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Who Is Bernard Grech, The New Nationalist Party Leader?

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Bernard Grech has been elected PN leader after triumphing against PN leader Adrian Delia tonight, but who is the man chosen to lead Malta’s second largest party?

This article was originally published on 26th July but has been updated to include the latest from Grech’s campaign

Born in Paola in 1971, Grech grew up in Birżebbuġa and graduated as a lawyer, specialising in civil law. His life was struck with tragedy and the ugliest side of politics when he was only six years old, after his cousin Karin Grech was killed by a letter bomb addressed to her father.

The murder remains unsolved till this day and, in a debate last year, Bernard Grech said this was due to several mistakes carried out in the initial investigations.

Grech has been married for 23 years and has two grown-up children, aged 21 and 19. After they were born, he spent some time as a semi-househusband, quite a rare breed in Maltese society.

Explaining his decision, he said he never harboured any huge career ambitions and wanted to remain close to his family while reducing expenses.

“Since my wife is a teacher, she had limited time to drop the kids off  at nursery and pick them up, so I’d go late to work and work reduced hours, sometimes from 9am till noon,” he told Lovin Malta last July. “It’s something I’m proud of.”

Professionally, Grech didn’t build a large law firm as Delia did but instead works out of two offices, one right next to his Mosta home and another right next to his parents’ house.

His legal career hasn’t focused on litigation but on mediation, particularly related to family and property law. With the Nationalist Party torn apart into warring groups, Grech unsurprisingly believes that mediation will be an important skillset for its next leader.

Politically speaking, Grech is as new a face as they come; he has never been involved in any branches of a political party and has never contested an election.

He had a stint in the public eye in 2011 when he campaigned against the legalisation of divorce as part of the Żwieġ Bla Divorzju movement.

Explaining his rationale back then, he said he wanted children of separated couples to keep on hoping that their parents will someday unite, something which he argued was possible with separation but not with divorce.

However, the majority of Maltese people disagreed and voted in favour of divorce.

In 2015, Grech joined the Mostin u Ħbieb Kontra x-Shooting Range movement to, as the name suggests, oppose a proposed shooting range in Busbesija. This campaign proved to be successful and the shooting range proposal was eventually scrapped.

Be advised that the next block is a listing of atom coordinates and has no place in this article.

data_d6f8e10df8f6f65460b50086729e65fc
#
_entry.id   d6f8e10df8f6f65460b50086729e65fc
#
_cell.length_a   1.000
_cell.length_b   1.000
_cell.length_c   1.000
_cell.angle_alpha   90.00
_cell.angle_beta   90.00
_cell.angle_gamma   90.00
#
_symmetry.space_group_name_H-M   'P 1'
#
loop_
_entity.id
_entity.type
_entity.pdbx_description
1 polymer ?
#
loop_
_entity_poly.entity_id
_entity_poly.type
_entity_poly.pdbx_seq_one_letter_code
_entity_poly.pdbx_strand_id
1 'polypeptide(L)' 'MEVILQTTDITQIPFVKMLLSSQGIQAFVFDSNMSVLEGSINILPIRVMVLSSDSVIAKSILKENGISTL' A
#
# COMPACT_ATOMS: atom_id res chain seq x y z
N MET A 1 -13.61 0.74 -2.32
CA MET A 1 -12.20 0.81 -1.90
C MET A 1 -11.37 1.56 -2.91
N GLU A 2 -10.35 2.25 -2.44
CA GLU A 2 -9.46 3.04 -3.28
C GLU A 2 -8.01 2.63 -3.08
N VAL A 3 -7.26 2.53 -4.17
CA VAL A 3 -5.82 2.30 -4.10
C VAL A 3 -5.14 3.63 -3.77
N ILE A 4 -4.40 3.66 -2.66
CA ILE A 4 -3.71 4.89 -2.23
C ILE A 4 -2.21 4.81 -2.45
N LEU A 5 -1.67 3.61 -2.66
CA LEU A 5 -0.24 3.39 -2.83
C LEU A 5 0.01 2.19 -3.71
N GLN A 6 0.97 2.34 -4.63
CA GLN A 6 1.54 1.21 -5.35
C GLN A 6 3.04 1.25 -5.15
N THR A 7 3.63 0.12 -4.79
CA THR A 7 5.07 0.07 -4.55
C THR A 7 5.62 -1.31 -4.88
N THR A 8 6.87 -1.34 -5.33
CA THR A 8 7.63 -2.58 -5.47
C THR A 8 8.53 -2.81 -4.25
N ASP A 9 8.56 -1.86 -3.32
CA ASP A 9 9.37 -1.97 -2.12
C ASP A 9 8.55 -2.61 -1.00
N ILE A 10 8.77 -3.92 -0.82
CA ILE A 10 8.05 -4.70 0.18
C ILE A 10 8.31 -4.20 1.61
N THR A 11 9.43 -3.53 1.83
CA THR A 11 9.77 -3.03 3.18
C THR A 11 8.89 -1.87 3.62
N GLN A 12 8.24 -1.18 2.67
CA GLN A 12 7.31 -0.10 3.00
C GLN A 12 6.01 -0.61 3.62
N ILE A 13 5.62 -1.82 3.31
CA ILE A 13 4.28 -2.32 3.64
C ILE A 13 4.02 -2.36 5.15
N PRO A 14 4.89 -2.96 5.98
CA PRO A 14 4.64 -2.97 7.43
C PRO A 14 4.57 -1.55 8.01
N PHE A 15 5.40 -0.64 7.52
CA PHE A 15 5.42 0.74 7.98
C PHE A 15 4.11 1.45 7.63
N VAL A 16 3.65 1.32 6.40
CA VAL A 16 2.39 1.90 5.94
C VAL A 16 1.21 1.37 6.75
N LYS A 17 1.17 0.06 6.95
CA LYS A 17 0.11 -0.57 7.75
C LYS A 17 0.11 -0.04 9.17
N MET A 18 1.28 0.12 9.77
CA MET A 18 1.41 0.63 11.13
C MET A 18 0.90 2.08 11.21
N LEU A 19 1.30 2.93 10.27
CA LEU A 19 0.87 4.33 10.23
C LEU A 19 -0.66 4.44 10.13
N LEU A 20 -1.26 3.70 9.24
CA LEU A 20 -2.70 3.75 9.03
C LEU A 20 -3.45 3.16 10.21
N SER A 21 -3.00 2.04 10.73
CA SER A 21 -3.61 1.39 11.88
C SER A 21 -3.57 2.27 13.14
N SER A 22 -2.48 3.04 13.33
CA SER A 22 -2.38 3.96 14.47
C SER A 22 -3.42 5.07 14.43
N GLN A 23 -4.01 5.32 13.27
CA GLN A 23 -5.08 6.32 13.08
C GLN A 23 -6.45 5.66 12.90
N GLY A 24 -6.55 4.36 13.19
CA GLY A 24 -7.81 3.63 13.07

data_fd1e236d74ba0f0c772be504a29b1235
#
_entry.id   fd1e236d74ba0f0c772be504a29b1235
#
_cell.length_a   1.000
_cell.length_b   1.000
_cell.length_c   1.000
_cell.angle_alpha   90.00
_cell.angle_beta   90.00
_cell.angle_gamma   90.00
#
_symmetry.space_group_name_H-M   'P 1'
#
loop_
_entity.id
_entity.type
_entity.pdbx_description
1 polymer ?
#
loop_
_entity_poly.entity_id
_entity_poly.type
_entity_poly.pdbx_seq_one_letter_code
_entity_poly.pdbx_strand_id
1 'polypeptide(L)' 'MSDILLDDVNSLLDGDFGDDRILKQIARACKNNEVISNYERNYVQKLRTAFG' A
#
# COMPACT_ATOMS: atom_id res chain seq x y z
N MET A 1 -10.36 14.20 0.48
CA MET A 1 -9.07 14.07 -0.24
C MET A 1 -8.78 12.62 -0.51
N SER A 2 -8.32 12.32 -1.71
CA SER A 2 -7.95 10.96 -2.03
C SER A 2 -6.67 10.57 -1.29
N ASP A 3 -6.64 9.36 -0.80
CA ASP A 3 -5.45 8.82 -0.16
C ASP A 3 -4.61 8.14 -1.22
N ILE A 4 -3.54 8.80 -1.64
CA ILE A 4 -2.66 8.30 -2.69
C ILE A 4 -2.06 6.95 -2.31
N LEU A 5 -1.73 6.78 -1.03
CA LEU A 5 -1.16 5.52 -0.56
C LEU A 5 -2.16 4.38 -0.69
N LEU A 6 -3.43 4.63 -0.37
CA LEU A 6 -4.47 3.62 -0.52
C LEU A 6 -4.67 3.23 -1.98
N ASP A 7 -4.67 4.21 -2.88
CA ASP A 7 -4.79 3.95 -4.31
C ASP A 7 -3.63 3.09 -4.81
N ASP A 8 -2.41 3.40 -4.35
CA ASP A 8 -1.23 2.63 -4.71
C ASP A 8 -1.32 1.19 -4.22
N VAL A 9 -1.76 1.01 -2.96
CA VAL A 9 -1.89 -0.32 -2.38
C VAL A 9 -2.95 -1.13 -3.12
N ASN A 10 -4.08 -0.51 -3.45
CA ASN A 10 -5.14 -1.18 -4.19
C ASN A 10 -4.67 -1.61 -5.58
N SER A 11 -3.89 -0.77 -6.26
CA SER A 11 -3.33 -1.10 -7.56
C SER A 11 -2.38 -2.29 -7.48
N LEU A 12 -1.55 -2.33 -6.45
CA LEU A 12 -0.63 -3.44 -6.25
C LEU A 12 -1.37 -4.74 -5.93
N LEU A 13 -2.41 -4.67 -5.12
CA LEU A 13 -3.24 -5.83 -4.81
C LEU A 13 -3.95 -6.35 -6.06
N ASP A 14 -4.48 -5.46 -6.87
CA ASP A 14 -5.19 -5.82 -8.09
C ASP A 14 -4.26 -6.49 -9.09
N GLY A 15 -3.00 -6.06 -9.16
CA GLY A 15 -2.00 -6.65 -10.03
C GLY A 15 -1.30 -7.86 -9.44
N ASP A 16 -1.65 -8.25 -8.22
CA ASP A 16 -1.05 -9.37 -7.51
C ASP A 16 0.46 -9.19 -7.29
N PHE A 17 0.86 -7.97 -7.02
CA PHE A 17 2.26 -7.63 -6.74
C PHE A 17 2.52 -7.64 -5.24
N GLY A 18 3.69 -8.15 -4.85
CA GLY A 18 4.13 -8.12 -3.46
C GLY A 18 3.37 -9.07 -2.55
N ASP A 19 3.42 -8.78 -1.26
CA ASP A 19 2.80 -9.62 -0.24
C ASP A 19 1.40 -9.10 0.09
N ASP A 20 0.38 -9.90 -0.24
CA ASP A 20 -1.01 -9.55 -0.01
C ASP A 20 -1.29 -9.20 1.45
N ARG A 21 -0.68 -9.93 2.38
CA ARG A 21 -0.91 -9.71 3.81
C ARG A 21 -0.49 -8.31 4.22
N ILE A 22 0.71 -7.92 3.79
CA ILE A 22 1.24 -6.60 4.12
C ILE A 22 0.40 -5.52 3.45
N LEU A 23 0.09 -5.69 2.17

And all throughout his life, Grech has involved himself with voluntary work, working with youths and people with disabilities since he was 17 years old.

However, it was only in 2018 that the lawyer’s name started to gain serious prominence, with PN supporters touting him as a potential successor to Delia and surveys repeatedly showing he was more popular than the incumbent leader.

Although Grech himself never campaigned overtly or, as far as we know, covertly, several PN supporters appeared to be charmed by his calm but to-the-point style of speaking on party media.

His profile was enhanced further when Malta’s most popular TV show, Xarabank, started inviting him on as a panelist for political discussions. Grech would often line up with Joe Giglio (who has also been named as a potential PN leader) as PN-leaning lawyers to debate political issues with PL-leaning lawyers Robert Musumeci and Andy Ellul.

Last June, he delivered a speech at a vigil for assassinated journalist Daphne Caruana Galizia, in which he compared people who believe Malta is a “normal country” to Flat Earthers and urged Labour supporters to join in the fight for Malta’s “normality”.

Former PN leader Adrian Delia

Former PN leader Adrian Delia

When the PN General Council decided to call an election last August, Grech was the only person to put his name forward to contest against Delia.

In his campaign, Grech stressed on the importance of achieving party unity to ensure the PN can provide a strong Opposition and that it can be viewed by people as an alternative government.

He didn’t propose many national policies, stating that he wanted to discuss most controversial topics before taking a stance, but he repeatedly warned that Malta’s international reputation has been tarnished by corruption at the upper echelons of government.

Indeed, the most controversial point in his campaign came when ONE TV dug up a remark he had passed in December, when he said he would pretend to be Greek when travelling overseas because he was ashamed to admit he was Maltese because of government corruption.

He also faced criticism about how he had settled an outstanding €30,000 tax bill during his campaign and he himself admitted he “could have been more careful” to avoid this situation. Grech was also criticised by three ministers for resuming his physical PN leadership campaign a few days after he announced his wife tested positive for COVID-19. However, the health authorities gave him the all-clear to continue campaigning.

Grech said the Labour Party was “seriously worried” about his candidature and was trying to derail his campaign because it didn’t want a strong Opposition.

Yesterday evening, Grech called for the resignation of parliamentary secretary for active ageing Silvio Parnis over the manner in which COVID-19 spread across elderly care homes.

And tonight, Grech has been confirmed as the PN leader, the start of a new chapter in Maltese politics.

Do you think Bernard Grech will make a good PN leader?

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